Vehicle emissions testing will end Thursday in Wilson County and four other counties after the Environmental Protection Agency revised the state’s air quality plan last year.

Wilson County residents registering their vehicles on or before Jan. 13 will still be required to get the vehicle emissions test. Residents who register after Jan. 13 will not have to undergo vehicle emissions testing.

The Tennessee General Assembly passed a bill in 2018 that eliminated vehicle emissions testing in the state 120 calendar days following the EPA’s approval, which came Sept. 16, 2021. In February 2020, the state submitted to EPA its revision to the state’s air quality plan requesting removal of the vehicle emissions testing program.

Wilson County Finance Director Aaron Maynard said he believed the change would have minimal economic impact on the county. He said the county receives $1 per emissions test on about 225,000 vehicles per year.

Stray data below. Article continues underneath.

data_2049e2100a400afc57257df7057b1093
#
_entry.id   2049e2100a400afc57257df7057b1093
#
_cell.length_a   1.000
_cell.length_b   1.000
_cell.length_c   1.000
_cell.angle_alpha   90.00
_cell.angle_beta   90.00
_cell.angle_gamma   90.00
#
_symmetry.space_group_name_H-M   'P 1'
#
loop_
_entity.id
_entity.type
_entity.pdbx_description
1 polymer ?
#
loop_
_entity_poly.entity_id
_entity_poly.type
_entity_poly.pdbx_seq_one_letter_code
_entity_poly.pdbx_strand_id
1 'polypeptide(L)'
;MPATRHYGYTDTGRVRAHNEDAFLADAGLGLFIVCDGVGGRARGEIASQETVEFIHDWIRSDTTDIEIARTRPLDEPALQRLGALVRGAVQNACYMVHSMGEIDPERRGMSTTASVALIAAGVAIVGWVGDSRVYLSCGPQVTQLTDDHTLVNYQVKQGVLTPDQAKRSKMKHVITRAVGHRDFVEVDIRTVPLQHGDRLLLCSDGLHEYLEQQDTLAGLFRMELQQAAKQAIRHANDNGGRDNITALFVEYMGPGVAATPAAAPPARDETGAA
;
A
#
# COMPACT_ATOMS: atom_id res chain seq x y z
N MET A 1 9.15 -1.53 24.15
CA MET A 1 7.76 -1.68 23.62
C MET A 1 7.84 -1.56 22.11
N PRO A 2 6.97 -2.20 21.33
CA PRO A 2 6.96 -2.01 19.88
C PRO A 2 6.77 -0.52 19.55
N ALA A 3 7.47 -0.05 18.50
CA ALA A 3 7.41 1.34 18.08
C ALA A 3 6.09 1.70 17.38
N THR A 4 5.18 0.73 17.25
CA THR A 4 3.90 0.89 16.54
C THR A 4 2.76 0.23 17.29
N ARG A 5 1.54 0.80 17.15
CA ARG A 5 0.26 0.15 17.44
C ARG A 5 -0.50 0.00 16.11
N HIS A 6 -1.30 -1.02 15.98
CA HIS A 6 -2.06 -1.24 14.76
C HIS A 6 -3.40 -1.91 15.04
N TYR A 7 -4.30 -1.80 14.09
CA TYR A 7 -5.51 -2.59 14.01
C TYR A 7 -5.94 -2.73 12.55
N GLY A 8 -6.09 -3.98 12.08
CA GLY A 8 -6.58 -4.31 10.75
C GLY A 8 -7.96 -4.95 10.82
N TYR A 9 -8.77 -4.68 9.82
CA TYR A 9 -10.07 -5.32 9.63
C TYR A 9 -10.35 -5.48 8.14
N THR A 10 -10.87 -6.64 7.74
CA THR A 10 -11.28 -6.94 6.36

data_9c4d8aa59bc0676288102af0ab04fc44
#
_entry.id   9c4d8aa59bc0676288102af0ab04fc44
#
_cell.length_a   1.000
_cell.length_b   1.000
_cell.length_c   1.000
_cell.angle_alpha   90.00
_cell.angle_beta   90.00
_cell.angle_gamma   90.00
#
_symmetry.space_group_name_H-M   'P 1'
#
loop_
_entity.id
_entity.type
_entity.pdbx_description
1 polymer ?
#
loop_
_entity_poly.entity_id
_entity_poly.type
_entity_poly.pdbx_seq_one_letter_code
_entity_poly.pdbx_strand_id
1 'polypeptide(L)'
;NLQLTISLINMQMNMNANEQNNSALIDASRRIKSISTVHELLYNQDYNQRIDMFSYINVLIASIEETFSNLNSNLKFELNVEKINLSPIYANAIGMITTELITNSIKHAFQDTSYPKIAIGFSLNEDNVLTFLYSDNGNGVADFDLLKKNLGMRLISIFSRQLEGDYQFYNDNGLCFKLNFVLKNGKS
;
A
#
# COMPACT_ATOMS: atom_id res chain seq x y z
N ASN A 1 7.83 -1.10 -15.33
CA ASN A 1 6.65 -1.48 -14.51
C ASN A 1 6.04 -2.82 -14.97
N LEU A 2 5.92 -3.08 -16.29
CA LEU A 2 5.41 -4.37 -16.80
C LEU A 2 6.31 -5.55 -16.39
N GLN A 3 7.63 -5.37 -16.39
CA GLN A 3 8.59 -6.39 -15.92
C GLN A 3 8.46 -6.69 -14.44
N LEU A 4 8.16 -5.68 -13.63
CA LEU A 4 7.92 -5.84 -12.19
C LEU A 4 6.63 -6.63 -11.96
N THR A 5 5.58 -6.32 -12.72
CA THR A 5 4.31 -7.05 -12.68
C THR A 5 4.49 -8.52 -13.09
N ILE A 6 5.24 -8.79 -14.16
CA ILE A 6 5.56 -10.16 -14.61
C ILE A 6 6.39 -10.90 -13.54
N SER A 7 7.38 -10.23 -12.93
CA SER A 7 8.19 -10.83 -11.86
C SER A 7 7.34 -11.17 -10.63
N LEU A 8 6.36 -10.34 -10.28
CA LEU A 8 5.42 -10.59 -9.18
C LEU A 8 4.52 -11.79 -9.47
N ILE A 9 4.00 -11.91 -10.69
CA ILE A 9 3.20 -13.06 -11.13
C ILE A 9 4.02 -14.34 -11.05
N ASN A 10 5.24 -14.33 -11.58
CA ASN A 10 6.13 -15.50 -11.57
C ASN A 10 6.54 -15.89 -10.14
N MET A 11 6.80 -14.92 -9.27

“I don’t see it as being a major impact,” said Maynard. “You’re looking at a roughly $63 million budget for the general fund, and that money goes into the general fund.”

Emissions tests cost $9 and vehicles that fail the test must be repaired and retested before registration can be renewed. Cars are allowed to be retested one time for free within 90 days of the initial test.

Maynard said ending the emissions test could bring relief to residents, including low-income residents, and eliminate the need for people to circumvent the emissions process.

Emissions testing will also end in Hamilton, Rutherford, Sumner and Williamson counties.

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